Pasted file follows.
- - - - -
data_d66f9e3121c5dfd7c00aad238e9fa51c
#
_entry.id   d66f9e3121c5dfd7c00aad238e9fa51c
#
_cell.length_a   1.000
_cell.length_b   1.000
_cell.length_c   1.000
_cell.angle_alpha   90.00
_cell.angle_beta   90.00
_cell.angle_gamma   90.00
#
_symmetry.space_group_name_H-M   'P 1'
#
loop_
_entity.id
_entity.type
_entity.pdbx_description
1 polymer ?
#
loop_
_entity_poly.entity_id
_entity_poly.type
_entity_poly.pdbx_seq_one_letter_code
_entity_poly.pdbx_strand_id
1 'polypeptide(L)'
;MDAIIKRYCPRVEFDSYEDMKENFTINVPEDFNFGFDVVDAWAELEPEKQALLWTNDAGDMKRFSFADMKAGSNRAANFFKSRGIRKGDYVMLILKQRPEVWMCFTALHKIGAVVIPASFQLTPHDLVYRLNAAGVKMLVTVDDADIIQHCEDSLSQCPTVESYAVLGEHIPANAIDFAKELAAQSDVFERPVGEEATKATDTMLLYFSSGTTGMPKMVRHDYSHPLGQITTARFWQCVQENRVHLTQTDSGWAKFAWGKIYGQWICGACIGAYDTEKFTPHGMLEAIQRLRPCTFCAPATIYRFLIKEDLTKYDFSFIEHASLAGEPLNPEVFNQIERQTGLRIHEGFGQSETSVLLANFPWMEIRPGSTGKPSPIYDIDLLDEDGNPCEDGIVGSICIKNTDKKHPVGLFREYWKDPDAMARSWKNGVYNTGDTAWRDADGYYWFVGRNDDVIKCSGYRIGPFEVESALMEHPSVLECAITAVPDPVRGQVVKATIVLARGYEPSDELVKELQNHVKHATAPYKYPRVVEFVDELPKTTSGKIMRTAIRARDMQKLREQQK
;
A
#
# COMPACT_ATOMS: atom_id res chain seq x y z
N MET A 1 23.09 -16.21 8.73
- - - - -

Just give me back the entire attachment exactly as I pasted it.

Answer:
data_d66f9e3121c5dfd7c00aad238e9fa51c
#
_entry.id   d66f9e3121c5dfd7c00aad238e9fa51c
#
_cell.length_a   1.000
_cell.length_b   1.000
_cell.length_c   1.000
_cell.angle_alpha   90.00
_cell.angle_beta   90.00
_cell.angle_gamma   90.00
#
_symmetry.space_group_name_H-M   'P 1'
#
loop_
_entity.id
_entity.type
_entity.pdbx_description
1 polymer ?
#
loop_
_entity_poly.entity_id
_entity_poly.type
_entity_poly.pdbx_seq_one_letter_code
_entity_poly.pdbx_strand_id
1 'polypeptide(L)'
;MDAIIKRYCPRVEFDSYEDMKENFTINVPEDFNFGFDVVDAWAELEPEKQALLWTNDAGDMKRFSFADMKAGSNRAANFFKSRGIRKGDYVMLILKQRPEVWMCFTALHKIGAVVIPASFQLTPHDLVYRLNAAGVKMLVTVDDADIIQHCEDSLSQCPTVESYAVLGEHIPANAIDFAKELAAQSDVFERPVGEEATKATDTMLLYFSSGTTGMPKMVRHDYSHPLGQITTARFWQCVQENRVHLTQTDSGWAKFAWGKIYGQWICGACIGAYDTEKFTPHGMLEAIQRLRPCTFCAPATIYRFLIKEDLTKYDFSFIEHASLAGEPLNPEVFNQIERQTGLRIHEGFGQSETSVLLANFPWMEIRPGSTGKPSPIYDIDLLDEDGNPCEDGIVGSICIKNTDKKHPVGLFREYWKDPDAMARSWKNGVYNTGDTAWRDADGYYWFVGRNDDVIKCSGYRIGPFEVESALMEHPSVLECAITAVPDPVRGQVVKATIVLARGYEPSDELVKELQNHVKHATAPYKYPRVVEFVDELPKTTSGKIMRTAIRARDMQKLREQQK
;
A
#
# COMPACT_ATOMS: atom_id res chain seq x y z
N MET A 1 23.09 -16.21 8.73